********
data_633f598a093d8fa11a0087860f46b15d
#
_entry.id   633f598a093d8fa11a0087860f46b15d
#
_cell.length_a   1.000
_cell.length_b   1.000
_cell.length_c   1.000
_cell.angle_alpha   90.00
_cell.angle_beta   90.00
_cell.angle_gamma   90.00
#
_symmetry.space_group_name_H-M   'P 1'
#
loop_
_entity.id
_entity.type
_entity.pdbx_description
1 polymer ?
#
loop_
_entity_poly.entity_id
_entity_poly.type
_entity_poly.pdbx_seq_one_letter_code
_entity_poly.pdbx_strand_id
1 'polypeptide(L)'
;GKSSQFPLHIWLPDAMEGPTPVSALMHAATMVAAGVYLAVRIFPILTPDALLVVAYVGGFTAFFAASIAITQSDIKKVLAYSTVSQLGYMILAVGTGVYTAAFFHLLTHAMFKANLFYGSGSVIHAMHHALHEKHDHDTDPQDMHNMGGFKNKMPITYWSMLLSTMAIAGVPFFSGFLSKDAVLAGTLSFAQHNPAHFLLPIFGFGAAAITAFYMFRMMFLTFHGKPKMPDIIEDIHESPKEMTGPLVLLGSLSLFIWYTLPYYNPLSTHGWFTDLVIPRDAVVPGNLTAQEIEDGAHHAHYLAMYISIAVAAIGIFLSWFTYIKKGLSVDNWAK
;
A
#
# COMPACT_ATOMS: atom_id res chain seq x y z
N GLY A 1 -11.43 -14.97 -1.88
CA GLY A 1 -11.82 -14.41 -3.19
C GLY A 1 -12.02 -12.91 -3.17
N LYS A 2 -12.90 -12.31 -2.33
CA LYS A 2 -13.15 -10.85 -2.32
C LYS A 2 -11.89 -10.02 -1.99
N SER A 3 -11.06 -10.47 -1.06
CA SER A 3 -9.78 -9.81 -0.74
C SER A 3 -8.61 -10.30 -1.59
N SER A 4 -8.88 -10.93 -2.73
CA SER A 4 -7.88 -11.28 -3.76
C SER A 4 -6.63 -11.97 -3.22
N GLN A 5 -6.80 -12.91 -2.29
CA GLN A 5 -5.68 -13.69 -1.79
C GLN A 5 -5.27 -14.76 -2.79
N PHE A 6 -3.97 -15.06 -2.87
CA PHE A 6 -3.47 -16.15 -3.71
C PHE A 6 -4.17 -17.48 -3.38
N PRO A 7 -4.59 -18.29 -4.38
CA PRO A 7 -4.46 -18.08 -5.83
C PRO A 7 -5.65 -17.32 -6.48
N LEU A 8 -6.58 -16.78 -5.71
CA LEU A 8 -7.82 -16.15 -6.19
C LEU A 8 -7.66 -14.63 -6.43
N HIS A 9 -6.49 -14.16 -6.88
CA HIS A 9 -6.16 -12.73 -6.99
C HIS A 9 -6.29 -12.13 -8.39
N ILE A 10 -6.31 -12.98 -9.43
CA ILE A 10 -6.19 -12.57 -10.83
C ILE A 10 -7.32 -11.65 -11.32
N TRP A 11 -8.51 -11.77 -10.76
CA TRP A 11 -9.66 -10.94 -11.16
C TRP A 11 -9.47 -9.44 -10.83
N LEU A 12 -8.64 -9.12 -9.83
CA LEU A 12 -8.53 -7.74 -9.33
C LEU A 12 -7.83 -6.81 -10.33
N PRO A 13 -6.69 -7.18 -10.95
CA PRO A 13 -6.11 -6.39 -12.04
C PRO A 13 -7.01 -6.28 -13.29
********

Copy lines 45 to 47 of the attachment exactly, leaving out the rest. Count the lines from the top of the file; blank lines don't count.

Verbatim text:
C GLN A 5 -5.27 -14.76 -2.79
N PHE A 6 -3.97 -15.06 -2.87
CA PHE A 6 -3.47 -16.15 -3.71